Liturgically the chapel is also a success creating a place of silence and retreat. Built by the Brothers of Futuna before Vatican II, the plan anticipates the closer relationship between priest and congregation that would eventuate by adopting a radially oriented design for the placement of the altar and pews. This was a marked deviation from traditional church architecture. The altar can be seen and approached from two sides simultaneously due to its location in the corner of the south and east walls of the sanctuary. The traditional division between nave and sanctuary is in fact dispensed with, the pews and the sanctuary occupying the same space in the nave, while the conventional linear orientation of pews facing down the nave towards the sanctuary and altar at the end is changed by placing the pews on both sides of the altar. The ancillary parts of the chapel, sacristies and side altars, are clearly subsidiary and don't interrupt the intention of the main space as described above, but they are nevertheless integrated into the function of the whole interior of the church by virtue of the open planning employed by the architect.
Commentators have noted the special qualities of the interior of Futuna Chapel Timothy Hogan has this to say: "To sit in the Chapel on a fine day with the clouds rolling across the sky is an especially moving experience. The feel of the space is mystical, something Scott achieved with great simplicity."
Achieving this effect was the result of a carefully thought out plan which created its own logic. The aesthetic aspects of the design (both liturgical and visual) were integral with the planning in at least two ways. First of all Futuna Chapel was not an attempt to create a modern looking church, as so many church designs in the 1950s were. It was a modern church by virtue of the fact that the interior plan of the place anticipated liturgical changes, as noted above, a decade before they began to have any effect on church architecture. The interior layout of Futuna was therefore both radial and cyclical in concept, the hub being in effect the raised altar in one corner of the interior space. This represented a major change in church planning reflecting a desire to bring congregations around the altar and to fully integrate all the spaces in the church to this end.
The logic of Scott's high vertical gable ends with coloured perspex then followed, in the second place, this cyclical concept and made it work in a visual sense. The inspiration for this came from Le Corbusier's Chapel at Ronchamp where Le Corbusier had said that light illuminates shapes, and that the shapes therefore achieve (by this means) an emotional power. According to Russell Walden, By glazing within the half-gables and above the hipped roof forms, Scott gradually began to see he could produce a roof that was responsive to the passage of the sun, and by using this in combination with the hipped form he could provide psychological containment over the pews. Such a roof would be receptive to the mood changes in nature. Each time a cloud sailed by, or the sun suddenly came out, or when dusk began to fall, this alternation of hips and roof gables would record the cyclic experience and spatially move the interior."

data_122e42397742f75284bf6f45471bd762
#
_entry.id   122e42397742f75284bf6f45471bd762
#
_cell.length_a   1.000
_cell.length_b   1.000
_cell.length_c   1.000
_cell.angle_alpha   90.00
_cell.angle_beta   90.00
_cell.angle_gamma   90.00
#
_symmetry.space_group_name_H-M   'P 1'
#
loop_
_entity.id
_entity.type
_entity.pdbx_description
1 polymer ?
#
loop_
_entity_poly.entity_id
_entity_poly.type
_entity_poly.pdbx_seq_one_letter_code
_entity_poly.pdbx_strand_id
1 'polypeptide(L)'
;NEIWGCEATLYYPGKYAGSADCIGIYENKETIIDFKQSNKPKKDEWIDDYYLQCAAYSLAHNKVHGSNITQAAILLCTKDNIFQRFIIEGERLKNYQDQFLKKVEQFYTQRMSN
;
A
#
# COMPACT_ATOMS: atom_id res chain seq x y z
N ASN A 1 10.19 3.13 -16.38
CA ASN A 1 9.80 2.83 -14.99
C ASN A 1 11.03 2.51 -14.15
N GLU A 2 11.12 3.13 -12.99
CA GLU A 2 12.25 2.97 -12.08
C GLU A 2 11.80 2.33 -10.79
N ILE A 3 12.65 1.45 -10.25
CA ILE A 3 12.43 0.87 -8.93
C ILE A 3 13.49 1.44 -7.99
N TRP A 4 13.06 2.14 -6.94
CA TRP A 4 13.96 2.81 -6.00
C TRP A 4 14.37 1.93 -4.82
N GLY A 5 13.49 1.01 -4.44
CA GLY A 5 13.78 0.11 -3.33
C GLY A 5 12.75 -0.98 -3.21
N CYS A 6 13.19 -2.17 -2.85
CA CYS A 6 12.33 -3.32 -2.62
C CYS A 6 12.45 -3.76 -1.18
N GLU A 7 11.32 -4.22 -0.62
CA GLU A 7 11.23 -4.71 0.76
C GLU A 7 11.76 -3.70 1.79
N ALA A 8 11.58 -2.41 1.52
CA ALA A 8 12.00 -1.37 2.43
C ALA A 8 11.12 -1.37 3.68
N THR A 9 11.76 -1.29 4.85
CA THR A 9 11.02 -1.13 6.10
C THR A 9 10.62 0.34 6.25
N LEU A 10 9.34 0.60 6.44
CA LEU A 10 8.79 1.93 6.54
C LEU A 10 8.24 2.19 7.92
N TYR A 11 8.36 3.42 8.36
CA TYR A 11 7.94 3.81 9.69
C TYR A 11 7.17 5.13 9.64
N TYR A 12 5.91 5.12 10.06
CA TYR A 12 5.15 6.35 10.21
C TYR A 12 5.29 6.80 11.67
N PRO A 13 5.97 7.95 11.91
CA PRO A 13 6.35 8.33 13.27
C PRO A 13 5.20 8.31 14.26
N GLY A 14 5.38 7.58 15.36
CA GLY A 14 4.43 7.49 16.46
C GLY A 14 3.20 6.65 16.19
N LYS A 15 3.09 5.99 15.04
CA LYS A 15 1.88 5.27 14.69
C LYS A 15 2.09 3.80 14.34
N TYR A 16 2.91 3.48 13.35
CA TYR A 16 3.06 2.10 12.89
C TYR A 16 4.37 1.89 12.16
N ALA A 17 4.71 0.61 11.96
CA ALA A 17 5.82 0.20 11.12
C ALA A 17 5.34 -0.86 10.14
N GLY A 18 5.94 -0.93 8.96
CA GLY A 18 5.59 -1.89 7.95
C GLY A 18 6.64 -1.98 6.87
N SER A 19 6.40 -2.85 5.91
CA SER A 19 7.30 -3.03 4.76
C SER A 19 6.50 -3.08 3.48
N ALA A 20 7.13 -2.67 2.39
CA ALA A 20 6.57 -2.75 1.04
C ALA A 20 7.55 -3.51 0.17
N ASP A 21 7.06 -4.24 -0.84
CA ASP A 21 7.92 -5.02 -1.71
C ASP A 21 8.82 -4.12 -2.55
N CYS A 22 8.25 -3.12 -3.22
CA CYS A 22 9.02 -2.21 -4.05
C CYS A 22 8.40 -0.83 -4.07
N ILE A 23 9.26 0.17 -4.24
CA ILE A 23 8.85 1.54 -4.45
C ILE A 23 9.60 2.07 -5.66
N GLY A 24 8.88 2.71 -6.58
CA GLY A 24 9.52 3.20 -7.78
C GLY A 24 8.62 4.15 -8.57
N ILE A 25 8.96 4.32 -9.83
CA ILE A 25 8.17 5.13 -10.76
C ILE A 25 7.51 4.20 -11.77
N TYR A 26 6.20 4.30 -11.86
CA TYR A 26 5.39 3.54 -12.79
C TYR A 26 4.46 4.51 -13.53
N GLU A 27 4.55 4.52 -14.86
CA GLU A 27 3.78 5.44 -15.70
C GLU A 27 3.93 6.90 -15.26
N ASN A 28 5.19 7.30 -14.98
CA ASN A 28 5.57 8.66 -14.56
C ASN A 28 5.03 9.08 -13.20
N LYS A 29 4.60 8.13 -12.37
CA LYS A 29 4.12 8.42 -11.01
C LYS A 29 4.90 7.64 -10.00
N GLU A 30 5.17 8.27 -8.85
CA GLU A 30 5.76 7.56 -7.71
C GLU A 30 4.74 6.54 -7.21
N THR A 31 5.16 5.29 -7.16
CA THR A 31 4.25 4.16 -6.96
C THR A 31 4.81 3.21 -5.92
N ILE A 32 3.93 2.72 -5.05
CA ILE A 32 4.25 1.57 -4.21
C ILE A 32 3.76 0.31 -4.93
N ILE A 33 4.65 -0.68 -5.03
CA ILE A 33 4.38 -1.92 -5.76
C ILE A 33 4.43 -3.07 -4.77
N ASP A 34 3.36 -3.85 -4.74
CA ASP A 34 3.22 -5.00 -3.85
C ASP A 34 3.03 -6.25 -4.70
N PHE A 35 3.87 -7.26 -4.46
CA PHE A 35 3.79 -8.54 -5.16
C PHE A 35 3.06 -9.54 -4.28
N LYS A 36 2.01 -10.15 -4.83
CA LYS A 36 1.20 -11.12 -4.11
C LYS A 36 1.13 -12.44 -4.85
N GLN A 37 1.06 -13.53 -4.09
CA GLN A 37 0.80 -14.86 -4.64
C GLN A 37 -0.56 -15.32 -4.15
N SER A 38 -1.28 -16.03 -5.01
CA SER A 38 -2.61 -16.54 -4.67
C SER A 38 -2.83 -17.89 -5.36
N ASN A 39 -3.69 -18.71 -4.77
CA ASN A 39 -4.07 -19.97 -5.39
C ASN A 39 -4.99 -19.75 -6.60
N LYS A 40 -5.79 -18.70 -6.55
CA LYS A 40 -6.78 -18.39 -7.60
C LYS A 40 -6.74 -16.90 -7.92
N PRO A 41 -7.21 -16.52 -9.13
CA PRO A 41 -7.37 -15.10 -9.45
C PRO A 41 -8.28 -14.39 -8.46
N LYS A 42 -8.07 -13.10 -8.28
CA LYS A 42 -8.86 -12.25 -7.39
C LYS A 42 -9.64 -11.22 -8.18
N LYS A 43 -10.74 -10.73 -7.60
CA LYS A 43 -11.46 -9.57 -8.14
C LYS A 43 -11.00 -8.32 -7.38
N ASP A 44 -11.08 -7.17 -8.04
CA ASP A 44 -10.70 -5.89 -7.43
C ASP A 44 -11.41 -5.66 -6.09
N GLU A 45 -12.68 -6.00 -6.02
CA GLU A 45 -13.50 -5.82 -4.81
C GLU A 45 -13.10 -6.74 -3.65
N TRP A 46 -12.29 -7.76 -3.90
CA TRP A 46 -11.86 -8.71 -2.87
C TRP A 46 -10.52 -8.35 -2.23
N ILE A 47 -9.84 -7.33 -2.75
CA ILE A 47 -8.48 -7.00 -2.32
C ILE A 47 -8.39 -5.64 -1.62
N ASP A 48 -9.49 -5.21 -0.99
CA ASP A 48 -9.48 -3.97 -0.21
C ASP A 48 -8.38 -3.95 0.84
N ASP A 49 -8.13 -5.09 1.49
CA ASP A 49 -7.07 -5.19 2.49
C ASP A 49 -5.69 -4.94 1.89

In essence this sums up the design of Futuna Chapel; form and function are integrated and bound together in a unique way by the requirements of a modern church liturgy which inevitably found its best expression in the radical forms and materials of Modernist architecture adapted to indigenous New Zealand cultural themes.
23 (2)(m): Such additional criteria not inconsistent with those in paragraphs (a) to (k).
Built as a Wellington retreat center for the Catholic Marist order and opened in 1961, Futuna Chapel was awarded the New Zealand Institute of Architect's Gold medal in 1968, and the NZIA's Special (twenty-five years) Category National Award in 1986.
As a Modernist church with specifically special and outstanding New Zealand cultural features, Futuna Chapel has no peers in a comparative sense and must be seen as a unique stand alone building. Sufficient testimony to the uniqueness of the place as a piece of indigenous new Zealand architecture has been given in literary terms with the appearance of Russell Walden's book, Voices of Silence (1987). Other commentators, John Stacpoole and Jonathan Mane-Wheoki, have attested to the integrity of the place as being one of the finest architectural experiences in New Zealand and as a bicultural treasure.
The architect, John Scott, has been responsible for several church designs, notably St John's College Chapel, Hastings, 1954; Trimley Presbyterian Hall, 1957; and Our Lady of Lourdes, Havelock North, Hawkes Bay, 1960. In all of these, and at Futuna, there is a certain family likeness in the exploration of the radial or fan shaped plan concept, and in the truth or honesty of materials such as natural timber. It is therefore hard not to accept the truth of Russell Walden's assertion that John Scott "has been an outsider to the conforming consensus of the international style ". The result, in Futuna Chapel, is a building to which New Zealanders can relate without being repelled by the intellectual austerity of Modernist architecture.